Here, the award of attorney fees did not satisfy statutory requirements because the trial court did not make express findings of fact or conclusions of law about the statutory basis of the award. See Matthews, 357 Ga. App. at 221 (2), 850 S.E.2d 424. The trial court's attorney fee order said only that the award “[was] merited by willful contempt of Respondent [Viente] as detailed in this Court's June 18, 2019 Order.” In turn, the June 18, 2019, order merely identified the conduct that was in willful contempt of the court's divorce decree: Viente deciding it was “best for herself” not to inform Maiden of the child's psychiatric appointment; Viente informing Maiden of medical appointments only after they had taken place; Viente failing to notify Maiden that she had scheduled appointments. The order did not explain how or why that conduct rose to the level of “litigation abuses” that OCGA § 9-15-14 (b) is meant to punish and deter. See Matthews, 357 Ga. App. at 220 (2), 850 S.E.2d 424. The trial court made no findings of fact or conclusions of law as to how Viente asserted a claim or defense that lacked substantial justification, was intended to harass or delay Maiden in the litigation, or unnecessarily expanded the proceedings. Indeed, those phrases appear nowhere in either of the court's orders. Issuing an award without those necessary findings is an abuse of discretion. See Citizens for Ethics in Gov't, 303 Ga. App. at 737–38 (5), 694 S.E.2d 680; Moore, 297 Ga. App. at 711–12 (4), 678 S.E.2d 152.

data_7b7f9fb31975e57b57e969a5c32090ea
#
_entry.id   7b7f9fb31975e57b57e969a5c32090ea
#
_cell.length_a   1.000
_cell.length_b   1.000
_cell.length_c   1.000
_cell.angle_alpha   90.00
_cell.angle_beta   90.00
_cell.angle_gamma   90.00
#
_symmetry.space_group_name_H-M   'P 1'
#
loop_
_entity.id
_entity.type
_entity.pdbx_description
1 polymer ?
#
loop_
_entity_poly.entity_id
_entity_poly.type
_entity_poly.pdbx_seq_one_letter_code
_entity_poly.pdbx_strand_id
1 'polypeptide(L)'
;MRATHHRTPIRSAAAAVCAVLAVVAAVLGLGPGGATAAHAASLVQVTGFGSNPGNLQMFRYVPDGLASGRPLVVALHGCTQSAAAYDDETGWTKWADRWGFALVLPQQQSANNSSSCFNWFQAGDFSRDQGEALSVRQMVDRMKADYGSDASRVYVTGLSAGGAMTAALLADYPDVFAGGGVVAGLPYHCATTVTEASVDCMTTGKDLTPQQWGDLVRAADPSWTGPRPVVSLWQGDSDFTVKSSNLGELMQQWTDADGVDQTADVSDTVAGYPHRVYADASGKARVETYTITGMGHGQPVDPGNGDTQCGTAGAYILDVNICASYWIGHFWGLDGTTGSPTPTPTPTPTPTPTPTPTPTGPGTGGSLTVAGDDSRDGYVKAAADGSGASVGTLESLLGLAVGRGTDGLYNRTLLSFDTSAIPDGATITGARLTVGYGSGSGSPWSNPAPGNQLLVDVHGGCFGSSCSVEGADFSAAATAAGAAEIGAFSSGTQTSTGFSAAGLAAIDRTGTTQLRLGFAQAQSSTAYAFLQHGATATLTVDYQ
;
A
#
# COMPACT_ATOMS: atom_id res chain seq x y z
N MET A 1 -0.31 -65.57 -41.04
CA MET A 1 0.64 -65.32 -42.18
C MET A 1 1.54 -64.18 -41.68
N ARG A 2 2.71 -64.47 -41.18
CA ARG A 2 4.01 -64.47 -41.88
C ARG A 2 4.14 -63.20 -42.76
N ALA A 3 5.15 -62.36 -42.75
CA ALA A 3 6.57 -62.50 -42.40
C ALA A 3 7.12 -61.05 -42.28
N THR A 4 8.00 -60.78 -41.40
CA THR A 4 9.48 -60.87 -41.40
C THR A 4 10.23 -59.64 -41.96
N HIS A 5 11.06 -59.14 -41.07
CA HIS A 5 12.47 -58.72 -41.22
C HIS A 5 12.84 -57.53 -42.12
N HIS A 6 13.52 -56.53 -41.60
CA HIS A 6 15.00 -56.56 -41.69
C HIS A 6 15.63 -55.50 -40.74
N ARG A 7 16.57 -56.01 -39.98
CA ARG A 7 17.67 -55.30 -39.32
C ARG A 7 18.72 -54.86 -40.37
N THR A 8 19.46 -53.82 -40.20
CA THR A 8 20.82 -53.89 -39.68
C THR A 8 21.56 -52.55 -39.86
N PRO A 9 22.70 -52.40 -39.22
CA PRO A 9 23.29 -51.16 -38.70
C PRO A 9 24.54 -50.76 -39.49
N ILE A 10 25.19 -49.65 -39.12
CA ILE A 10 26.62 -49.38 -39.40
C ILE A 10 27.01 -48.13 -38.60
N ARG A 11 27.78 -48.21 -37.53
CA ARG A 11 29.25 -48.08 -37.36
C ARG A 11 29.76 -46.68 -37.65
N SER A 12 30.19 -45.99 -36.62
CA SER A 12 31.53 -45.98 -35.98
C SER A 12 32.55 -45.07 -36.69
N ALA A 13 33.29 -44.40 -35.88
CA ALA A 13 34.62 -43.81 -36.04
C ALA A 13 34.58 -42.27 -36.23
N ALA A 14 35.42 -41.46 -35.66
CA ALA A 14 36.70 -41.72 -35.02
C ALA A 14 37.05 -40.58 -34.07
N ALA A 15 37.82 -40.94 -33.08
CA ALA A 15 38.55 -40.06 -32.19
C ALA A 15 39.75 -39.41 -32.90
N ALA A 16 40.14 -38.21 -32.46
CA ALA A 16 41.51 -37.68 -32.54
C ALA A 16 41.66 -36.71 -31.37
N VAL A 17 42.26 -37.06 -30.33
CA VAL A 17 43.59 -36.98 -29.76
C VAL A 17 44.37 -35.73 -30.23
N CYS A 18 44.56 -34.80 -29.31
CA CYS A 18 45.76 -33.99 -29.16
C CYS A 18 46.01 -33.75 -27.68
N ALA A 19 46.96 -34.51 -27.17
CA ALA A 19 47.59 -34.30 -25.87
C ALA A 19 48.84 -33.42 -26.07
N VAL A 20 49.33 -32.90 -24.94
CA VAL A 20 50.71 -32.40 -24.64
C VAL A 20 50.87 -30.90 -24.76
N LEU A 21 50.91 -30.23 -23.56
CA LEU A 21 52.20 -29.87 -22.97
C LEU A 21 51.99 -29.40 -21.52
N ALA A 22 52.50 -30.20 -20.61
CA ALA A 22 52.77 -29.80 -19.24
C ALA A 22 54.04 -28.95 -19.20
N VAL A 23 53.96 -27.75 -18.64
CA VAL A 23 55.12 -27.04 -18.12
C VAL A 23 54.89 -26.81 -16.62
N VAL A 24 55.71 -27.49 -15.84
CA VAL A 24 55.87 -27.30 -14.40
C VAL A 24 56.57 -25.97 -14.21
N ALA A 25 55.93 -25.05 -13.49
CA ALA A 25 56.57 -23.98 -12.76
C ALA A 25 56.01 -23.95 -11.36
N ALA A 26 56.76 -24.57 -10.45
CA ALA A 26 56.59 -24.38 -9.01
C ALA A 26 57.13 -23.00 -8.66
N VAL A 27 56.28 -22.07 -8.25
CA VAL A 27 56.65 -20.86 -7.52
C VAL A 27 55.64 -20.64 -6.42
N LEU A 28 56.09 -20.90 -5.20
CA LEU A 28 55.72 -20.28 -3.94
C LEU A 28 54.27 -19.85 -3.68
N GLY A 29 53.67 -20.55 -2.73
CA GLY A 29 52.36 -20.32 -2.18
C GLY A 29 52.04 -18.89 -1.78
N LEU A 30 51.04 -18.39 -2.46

2. In two related claims of error, Viente asserts that the trial court abused its discretion by awarding attorney fees to Maiden on claims and matters on which Maiden did not prevail, and by awarding fees that are not limited or directly related to Viente's sanctioned conduct. Again, we agree.
Attorney fees awarded under OCGA § 9-15-14 (b) must be limited to “those fees incurred because of the sanctionable conduct.” Matthews, 357 Ga. App. at 222 (2), 850 S.E.2d 424 (punctuation omitted); see also Cook v. Campbell-Cook, 349 Ga. App. 325, 329 (2), 826 S.E.2d 155 (2019). In other words, “lump sum” or “unapportioned” fee awards are not allowed. Moore v. Hullander, 345 Ga. App. 568, 573 (2) (c), 814 S.E.2d 423 (2018) (punctuation omitted). And to allow appellate review to, among other things, distinguish lump sum awards from proper ones, the fee order must explain “the complex decision making process necessarily involved in reaching a particular dollar figure.” Id. (punctuation omitted). So we must vacate fee awards that are unapportioned, as well as those which “fail[ ] to articulate why the court awarded” what it did, id. (punctuation omitted), or are otherwise “too vague or conclusory” to allow “meaningful appellate review,” Cohen v. Rogers, 341 Ga. App. 146, 152 (2) (b), 798 S.E.2d 701 (2017).